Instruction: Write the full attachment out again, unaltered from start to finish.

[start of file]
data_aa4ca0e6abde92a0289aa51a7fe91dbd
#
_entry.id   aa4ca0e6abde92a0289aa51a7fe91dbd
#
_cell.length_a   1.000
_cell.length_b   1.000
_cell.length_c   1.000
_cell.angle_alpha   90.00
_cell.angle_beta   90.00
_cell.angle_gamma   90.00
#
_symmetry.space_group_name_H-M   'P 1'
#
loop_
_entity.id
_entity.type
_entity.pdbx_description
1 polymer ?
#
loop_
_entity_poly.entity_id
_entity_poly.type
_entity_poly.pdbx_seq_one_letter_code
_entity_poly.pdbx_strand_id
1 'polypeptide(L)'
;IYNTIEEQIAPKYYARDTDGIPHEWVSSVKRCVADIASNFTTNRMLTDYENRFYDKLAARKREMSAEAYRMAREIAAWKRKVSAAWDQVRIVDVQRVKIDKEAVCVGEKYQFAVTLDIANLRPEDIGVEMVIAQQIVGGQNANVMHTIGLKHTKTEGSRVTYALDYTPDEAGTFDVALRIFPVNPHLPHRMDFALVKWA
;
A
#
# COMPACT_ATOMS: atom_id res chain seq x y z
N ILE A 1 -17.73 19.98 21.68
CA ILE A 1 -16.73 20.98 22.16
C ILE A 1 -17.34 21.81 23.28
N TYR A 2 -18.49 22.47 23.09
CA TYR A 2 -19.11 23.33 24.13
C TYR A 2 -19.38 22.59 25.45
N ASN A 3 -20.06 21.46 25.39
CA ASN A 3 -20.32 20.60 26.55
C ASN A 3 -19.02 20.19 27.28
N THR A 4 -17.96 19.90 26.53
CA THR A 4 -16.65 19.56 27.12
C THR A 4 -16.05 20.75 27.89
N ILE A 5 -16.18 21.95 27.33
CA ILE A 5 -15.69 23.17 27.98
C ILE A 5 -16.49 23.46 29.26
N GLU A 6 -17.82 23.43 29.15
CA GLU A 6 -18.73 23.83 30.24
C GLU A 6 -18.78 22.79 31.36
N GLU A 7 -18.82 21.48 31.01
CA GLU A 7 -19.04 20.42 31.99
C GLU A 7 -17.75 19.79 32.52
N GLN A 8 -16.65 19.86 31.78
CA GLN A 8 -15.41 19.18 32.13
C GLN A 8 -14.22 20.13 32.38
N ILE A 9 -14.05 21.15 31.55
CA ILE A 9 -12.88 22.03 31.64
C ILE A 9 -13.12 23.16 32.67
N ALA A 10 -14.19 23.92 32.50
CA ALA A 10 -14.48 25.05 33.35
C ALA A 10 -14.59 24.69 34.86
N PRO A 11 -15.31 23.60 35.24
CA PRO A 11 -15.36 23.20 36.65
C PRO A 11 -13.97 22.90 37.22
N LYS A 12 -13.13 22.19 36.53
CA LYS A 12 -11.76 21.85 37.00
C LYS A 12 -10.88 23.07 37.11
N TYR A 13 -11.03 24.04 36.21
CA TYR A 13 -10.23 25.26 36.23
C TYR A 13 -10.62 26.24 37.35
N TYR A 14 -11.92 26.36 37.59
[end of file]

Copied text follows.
data_aa4ca0e6abde92a0289aa51a7fe91dbd
#
_entry.id   aa4ca0e6abde92a0289aa51a7fe91dbd
#
_cell.length_a   1.000
_cell.length_b   1.000
_cell.length_c   1.000
_cell.angle_alpha   90.00
_cell.angle_beta   90.00
_cell.angle_gamma   90.00
#
_symmetry.space_group_name_H-M   'P 1'
#
loop_
_entity.id
_entity.type
_entity.pdbx_description
1 polymer ?
#
loop_
_entity_poly.entity_id
_entity_poly.type
_entity_poly.pdbx_seq_one_letter_code
_entity_poly.pdbx_strand_id
1 'polypeptide(L)'
;IYNTIEEQIAPKYYARDTDGIPHEWVSSVKRCVADIASNFTTNRMLTDYENRFYDKLAARKREMSAEAYRMAREIAAWKRKVSAAWDQVRIVDVQRVKIDKEAVCVGEKYQFAVTLDIANLRPEDIGVEMVIAQQIVGGQNANVMHTIGLKHTKTEGSRVTYALDYTPDEAGTFDVALRIFPVNPHLPHRMDFALVKWA
;
A
#
# COMPACT_ATOMS: atom_id res chain seq x y z
N ILE A 1 -17.73 19.98 21.68
CA ILE A 1 -16.73 20.98 22.16
C ILE A 1 -17.34 21.81 23.28
N TYR A 2 -18.49 22.47 23.09
CA TYR A 2 -19.11 23.33 24.13
C TYR A 2 -19.38 22.59 25.45
N ASN A 3 -20.06 21.46 25.39
CA ASN A 3 -20.32 20.60 26.55
C ASN A 3 -19.02 20.19 27.28
N THR A 4 -17.96 19.90 26.53
CA THR A 4 -16.65 19.56 27.12
C THR A 4 -16.05 20.75 27.89
N ILE A 5 -16.18 21.95 27.33
CA ILE A 5 -15.69 23.17 27.98
C ILE A 5 -16.49 23.46 29.26
N GLU A 6 -17.82 23.43 29.15
CA GLU A 6 -18.73 23.83 30.24
C GLU A 6 -18.78 22.79 31.36
N GLU A 7 -18.82 21.48 31.01
CA GLU A 7 -19.04 20.42 31.99
C GLU A 7 -17.75 19.79 32.52
N GLN A 8 -16.65 19.86 31.78
CA GLN A 8 -15.41 19.18 32.13
C GLN A 8 -14.22 20.13 32.38
N ILE A 9 -14.05 21.15 31.55
CA ILE A 9 -12.88 22.03 31.64
C ILE A 9 -13.12 23.16 32.67
N ALA A 10 -14.19 23.92 32.50
CA ALA A 10 -14.48 25.05 33.35
C ALA A 10 -14.59 24.69 34.86
N PRO A 11 -15.31 23.60 35.24
CA PRO A 11 -15.36 23.20 36.65
C PRO A 11 -13.97 22.90 37.22
N LYS A 12 -13.13 22.19 36.53
CA LYS A 12 -11.76 21.85 37.00
C LYS A 12 -10.88 23.07 37.11
N TYR A 13 -11.03 24.04 36.21
CA TYR A 13 -10.23 25.26 36.23
C TYR A 13 -10.62 26.24 37.35
N TYR A 14 -11.92 26.36 37.59